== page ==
[CDC] Zika Prevention and Transmission
The Zika virus is a mosquito-transmitted infection related to dengue, yellow fever, and West Nile virus. While it is common in Africa and Asia, it recently spread to the Western Hemisphere.
The concern comes for pregnant women who develop a temporary form of paralysis after exposure to the Zika virus. This temporary paralysis can result in babies being born with abnormally small heads, a neurological condition known as microcephaly. Below are guidelines from the Centers for Disease Control and Prevention (CDC).
- Prevent Zika by avoiding mosquito bites.
- Zika can be passed from a pregnant woman to her fetus. Infection during pregnancy can cause certain birth defects.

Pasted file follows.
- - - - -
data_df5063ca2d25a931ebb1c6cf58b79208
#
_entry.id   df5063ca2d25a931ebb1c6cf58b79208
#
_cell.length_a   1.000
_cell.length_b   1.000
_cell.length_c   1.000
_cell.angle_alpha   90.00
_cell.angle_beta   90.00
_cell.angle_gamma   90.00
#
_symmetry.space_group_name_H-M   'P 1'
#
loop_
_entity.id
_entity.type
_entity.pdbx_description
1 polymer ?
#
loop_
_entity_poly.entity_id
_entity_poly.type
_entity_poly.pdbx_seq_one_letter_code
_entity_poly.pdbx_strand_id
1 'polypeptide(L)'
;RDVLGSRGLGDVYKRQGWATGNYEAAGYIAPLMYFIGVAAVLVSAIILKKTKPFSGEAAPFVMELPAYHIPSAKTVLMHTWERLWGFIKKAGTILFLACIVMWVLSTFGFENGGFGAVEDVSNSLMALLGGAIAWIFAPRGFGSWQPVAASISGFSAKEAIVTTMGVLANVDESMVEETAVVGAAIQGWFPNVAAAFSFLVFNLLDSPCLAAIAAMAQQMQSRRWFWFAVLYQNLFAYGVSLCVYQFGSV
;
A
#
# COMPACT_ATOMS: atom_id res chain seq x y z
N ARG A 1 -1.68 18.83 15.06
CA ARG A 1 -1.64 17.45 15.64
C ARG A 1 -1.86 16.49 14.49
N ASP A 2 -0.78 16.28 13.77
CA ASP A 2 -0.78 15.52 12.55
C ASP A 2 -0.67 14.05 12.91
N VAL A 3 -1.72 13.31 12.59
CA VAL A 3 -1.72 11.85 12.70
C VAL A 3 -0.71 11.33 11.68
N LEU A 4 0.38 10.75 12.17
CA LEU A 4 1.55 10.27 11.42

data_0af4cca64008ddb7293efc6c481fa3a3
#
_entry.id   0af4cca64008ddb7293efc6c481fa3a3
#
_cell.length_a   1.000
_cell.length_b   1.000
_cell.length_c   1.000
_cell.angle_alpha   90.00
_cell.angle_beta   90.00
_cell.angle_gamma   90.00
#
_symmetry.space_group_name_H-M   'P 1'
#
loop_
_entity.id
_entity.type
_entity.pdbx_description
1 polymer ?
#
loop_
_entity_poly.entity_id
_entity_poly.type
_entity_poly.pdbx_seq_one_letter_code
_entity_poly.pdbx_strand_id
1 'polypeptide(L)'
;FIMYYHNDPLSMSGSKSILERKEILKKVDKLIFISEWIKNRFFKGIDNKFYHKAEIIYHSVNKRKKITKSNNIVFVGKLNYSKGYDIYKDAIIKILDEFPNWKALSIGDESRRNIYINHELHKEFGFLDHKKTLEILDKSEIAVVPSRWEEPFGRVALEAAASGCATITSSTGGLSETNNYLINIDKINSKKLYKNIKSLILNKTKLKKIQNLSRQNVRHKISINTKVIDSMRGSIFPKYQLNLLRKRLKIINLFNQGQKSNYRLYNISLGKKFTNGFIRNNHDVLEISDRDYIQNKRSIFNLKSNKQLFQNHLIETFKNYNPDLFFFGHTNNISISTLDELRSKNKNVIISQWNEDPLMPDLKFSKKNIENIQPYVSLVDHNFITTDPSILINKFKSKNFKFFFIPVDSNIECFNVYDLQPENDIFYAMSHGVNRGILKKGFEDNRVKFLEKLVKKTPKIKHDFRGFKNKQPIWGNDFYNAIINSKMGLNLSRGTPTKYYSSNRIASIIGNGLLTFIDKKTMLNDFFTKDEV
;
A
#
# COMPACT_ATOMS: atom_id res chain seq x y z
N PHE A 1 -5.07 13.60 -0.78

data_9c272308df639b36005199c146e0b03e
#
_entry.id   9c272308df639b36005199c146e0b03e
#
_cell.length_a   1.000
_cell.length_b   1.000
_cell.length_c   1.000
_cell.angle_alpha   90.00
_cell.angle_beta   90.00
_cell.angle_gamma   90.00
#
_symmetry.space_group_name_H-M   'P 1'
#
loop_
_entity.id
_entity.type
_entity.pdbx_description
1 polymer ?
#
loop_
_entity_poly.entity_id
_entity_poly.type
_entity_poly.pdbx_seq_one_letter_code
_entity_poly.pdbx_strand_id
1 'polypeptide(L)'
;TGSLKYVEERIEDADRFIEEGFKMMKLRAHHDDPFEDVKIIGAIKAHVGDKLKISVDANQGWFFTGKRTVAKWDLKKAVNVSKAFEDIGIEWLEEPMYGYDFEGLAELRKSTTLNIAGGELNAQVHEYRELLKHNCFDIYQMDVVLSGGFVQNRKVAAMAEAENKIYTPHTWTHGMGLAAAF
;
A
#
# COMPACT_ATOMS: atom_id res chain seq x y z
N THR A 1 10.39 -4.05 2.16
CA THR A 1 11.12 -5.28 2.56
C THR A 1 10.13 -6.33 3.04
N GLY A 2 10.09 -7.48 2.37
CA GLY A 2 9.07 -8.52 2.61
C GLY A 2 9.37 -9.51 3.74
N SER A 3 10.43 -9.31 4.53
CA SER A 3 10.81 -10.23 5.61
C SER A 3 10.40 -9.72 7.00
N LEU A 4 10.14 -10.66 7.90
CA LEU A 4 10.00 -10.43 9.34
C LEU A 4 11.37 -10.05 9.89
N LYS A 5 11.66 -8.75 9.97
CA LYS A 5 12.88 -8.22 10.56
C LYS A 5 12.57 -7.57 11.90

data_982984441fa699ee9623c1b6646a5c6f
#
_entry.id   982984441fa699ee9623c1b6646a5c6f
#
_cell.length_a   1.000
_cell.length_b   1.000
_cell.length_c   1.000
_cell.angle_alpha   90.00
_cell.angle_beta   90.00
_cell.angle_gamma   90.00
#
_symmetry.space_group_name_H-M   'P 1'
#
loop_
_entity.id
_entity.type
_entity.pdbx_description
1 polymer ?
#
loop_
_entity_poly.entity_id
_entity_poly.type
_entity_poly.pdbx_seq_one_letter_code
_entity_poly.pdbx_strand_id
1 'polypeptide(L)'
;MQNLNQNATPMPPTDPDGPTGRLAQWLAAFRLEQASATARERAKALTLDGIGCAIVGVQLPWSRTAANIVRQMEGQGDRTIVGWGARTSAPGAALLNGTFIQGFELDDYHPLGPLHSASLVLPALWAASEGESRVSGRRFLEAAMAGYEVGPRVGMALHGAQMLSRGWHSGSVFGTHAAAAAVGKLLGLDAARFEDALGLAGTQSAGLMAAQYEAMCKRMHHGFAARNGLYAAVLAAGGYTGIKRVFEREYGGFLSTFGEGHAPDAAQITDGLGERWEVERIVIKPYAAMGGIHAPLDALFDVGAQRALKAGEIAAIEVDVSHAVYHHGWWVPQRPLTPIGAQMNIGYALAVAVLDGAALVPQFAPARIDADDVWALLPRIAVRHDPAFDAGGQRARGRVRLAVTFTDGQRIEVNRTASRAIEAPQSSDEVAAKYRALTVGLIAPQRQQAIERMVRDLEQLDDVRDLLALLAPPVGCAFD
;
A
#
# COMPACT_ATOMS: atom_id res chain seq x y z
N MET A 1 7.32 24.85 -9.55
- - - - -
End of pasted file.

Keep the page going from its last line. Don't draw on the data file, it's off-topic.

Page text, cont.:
- Zika can be passed through sex from a person who has Zika to his or her sex partners. Condoms can reduce the chance of getting Zika from sex. Condoms include male and female condoms.
- No vaccine is currently available.
- In 2018, no local mosquito-borne Zika virus transmission has been reported in the continental United States.
- The mosquitoes that can spread Zika are found throughout the United States.